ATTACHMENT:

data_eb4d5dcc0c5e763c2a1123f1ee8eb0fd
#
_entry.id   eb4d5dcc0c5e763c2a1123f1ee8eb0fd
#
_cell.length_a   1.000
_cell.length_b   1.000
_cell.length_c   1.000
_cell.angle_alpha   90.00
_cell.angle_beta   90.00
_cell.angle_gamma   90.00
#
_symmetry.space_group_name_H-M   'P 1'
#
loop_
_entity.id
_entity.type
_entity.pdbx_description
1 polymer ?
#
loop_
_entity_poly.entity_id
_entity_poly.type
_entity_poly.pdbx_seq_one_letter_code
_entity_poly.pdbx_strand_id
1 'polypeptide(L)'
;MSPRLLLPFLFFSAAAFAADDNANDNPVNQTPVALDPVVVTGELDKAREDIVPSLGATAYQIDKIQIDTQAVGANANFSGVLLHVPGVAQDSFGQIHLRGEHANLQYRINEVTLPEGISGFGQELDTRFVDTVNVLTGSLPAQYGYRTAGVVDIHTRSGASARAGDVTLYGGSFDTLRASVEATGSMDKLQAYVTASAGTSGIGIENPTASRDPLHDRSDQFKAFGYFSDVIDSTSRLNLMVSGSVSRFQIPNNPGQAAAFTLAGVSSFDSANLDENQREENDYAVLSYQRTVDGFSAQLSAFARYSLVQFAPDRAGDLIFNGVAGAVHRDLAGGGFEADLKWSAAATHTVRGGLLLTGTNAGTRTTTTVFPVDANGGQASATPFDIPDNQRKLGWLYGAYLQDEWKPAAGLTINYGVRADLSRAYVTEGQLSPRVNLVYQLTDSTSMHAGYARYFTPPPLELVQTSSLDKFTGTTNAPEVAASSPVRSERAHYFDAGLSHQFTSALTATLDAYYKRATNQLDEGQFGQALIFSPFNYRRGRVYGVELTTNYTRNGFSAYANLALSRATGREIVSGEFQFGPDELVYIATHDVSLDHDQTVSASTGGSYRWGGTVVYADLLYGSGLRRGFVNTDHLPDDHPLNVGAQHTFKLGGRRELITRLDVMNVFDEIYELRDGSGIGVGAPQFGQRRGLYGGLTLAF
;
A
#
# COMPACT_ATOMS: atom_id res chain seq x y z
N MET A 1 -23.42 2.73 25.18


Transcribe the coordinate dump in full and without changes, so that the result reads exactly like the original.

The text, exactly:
data_eb4d5dcc0c5e763c2a1123f1ee8eb0fd
#
_entry.id   eb4d5dcc0c5e763c2a1123f1ee8eb0fd
#
_cell.length_a   1.000
_cell.length_b   1.000
_cell.length_c   1.000
_cell.angle_alpha   90.00
_cell.angle_beta   90.00
_cell.angle_gamma   90.00
#
_symmetry.space_group_name_H-M   'P 1'
#
loop_
_entity.id
_entity.type
_entity.pdbx_description
1 polymer ?
#
loop_
_entity_poly.entity_id
_entity_poly.type
_entity_poly.pdbx_seq_one_letter_code
_entity_poly.pdbx_strand_id
1 'polypeptide(L)'
;MSPRLLLPFLFFSAAAFAADDNANDNPVNQTPVALDPVVVTGELDKAREDIVPSLGATAYQIDKIQIDTQAVGANANFSGVLLHVPGVAQDSFGQIHLRGEHANLQYRINEVTLPEGISGFGQELDTRFVDTVNVLTGSLPAQYGYRTAGVVDIHTRSGASARAGDVTLYGGSFDTLRASVEATGSMDKLQAYVTASAGTSGIGIENPTASRDPLHDRSDQFKAFGYFSDVIDSTSRLNLMVSGSVSRFQIPNNPGQAAAFTLAGVSSFDSANLDENQREENDYAVLSYQRTVDGFSAQLSAFARYSLVQFAPDRAGDLIFNGVAGAVHRDLAGGGFEADLKWSAAATHTVRGGLLLTGTNAGTRTTTTVFPVDANGGQASATPFDIPDNQRKLGWLYGAYLQDEWKPAAGLTINYGVRADLSRAYVTEGQLSPRVNLVYQLTDSTSMHAGYARYFTPPPLELVQTSSLDKFTGTTNAPEVAASSPVRSERAHYFDAGLSHQFTSALTATLDAYYKRATNQLDEGQFGQALIFSPFNYRRGRVYGVELTTNYTRNGFSAYANLALSRATGREIVSGEFQFGPDELVYIATHDVSLDHDQTVSASTGGSYRWGGTVVYADLLYGSGLRRGFVNTDHLPDDHPLNVGAQHTFKLGGRRELITRLDVMNVFDEIYELRDGSGIGVGAPQFGQRRGLYGGLTLAF
;
A
#
# COMPACT_ATOMS: atom_id res chain seq x y z
N MET A 1 -23.42 2.73 25.18